The "Nature" of Sovereignty and the Female Intellectual in Milton's Paradise Lost

The "Nature" of Sovereignty and the Female Intellectual in Milton's Paradise Lost

Date: April 15, 2010
Creator: Trotter, Megan & Curran, Kevin
Description: In this presentation, the author discusses research on the effect of Queen Elizabeth I's sovereignty as a monarch on English literature in the 17th century England, especially the work of John Milton's 'Paradise Lost'. The meaning of 'sovereignty' is explored as well as the consequences of an expanding book trade on the concept of women's status in Milton's time.
Contributing Partner: UNT Honors College
The "Nature" of Sovereignty and the Female Intellectual in Milton's Paradise Lost

The "Nature" of Sovereignty and the Female Intellectual in Milton's Paradise Lost

Date: April 15, 2010
Creator: Trotter, Megan & Curran, Kevin
Description: This paper examines the effect of Queen Elizabeth I's sovereignty as a monarch on English literature in the 17th century England, especially the work of John Milton, 'Paradise Lost'.
Contributing Partner: UNT Honors College
A King's Decapitation

A King's Decapitation

Date: April 14, 2011
Creator: Palyu, Cheryl & Donahue-Wallace, Kelly, 1968-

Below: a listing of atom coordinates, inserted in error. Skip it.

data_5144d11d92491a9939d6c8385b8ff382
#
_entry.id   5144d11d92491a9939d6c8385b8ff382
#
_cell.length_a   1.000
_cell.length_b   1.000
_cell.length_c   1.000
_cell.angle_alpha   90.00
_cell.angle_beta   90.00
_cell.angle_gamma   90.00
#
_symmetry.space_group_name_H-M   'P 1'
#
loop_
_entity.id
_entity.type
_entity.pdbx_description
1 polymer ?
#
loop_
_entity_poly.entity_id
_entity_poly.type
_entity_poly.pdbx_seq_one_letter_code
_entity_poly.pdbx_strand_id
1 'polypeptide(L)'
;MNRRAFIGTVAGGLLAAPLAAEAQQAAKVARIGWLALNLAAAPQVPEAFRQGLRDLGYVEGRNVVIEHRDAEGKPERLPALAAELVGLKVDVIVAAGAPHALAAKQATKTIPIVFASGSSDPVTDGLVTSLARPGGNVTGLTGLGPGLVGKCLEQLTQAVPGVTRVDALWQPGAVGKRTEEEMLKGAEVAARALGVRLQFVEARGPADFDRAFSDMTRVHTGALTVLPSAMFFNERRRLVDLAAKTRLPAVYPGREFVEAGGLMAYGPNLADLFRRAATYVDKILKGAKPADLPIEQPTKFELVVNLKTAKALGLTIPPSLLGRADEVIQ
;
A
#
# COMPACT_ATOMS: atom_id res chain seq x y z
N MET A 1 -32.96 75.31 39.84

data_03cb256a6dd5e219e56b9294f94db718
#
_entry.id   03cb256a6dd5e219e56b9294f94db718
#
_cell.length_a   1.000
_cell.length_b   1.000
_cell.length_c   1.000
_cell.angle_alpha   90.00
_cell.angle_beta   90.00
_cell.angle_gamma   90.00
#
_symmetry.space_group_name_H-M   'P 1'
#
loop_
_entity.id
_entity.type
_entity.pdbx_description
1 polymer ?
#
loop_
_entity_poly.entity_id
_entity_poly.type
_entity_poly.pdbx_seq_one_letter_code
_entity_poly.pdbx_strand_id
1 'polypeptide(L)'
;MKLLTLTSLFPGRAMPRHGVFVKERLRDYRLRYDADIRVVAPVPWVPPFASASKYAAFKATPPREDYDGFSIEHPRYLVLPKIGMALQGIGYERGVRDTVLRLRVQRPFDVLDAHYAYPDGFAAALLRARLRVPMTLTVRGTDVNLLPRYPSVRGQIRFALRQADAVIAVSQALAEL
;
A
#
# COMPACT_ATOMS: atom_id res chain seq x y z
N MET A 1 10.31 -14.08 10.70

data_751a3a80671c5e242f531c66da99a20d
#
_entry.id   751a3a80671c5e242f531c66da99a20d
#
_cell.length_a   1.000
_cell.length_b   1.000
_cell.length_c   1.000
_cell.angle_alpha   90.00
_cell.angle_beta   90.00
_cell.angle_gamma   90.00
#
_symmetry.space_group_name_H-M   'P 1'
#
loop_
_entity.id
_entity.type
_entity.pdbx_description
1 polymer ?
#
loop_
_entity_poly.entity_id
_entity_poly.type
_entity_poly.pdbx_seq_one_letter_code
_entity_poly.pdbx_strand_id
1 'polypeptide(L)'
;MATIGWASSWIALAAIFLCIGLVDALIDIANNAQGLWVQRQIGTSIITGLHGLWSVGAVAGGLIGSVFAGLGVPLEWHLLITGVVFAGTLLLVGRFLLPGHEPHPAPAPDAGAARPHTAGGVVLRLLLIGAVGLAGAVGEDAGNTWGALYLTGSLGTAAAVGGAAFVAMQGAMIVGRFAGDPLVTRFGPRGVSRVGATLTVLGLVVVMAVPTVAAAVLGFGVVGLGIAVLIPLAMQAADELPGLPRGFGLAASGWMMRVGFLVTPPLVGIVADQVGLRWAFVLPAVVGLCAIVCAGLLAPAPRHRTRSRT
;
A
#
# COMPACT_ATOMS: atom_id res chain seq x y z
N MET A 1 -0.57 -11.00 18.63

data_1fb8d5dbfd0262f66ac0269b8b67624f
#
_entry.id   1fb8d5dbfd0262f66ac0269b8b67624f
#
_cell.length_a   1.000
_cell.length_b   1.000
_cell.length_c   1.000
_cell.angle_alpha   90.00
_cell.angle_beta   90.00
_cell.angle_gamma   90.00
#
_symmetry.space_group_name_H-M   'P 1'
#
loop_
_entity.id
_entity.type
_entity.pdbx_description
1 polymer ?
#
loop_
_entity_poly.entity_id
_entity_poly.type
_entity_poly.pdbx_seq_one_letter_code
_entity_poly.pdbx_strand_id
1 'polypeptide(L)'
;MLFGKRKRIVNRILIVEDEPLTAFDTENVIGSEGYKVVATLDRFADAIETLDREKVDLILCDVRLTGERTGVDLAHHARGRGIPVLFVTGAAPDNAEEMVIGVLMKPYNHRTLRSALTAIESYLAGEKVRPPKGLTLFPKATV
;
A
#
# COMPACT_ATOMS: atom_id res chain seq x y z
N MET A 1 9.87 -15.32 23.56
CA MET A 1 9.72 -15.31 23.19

Description: This paper presents research on Francisco de Goya. This research proves that the painting of Francisco de Goya (1746-1828) from 1800 ('The Cannibals), and his paintings from 1820-1823 (The Black Paintings, 'Judith,' and 'Saturn,' and Miniature, 'Judith') represent changing ideas on decapitation of a monarch.
Contributing Partner: UNT Honors College
The Decapitation of Kings

The Decapitation of Kings

Date: April 14, 2011
Creator: Palyu, Cheryl & Donahue-Wallace, Kelly, 1968-
Description: This presentation accompanies a paper discussing research on Francisco de Goya. The author argues that the painting of Francisco de Goya (1746-1828) from 1800 ('The Cannibals') and his paintings from 1823 to 1825 (The Black Paintings; 'Judith' and 'Saturn' and Miniature 'Judith') represent the changing ideals on decapitation of a monarch. The research employs semiotics to determine the change in the representation of decapitation in relation to the King and his rule.
Contributing Partner: UNT Honors College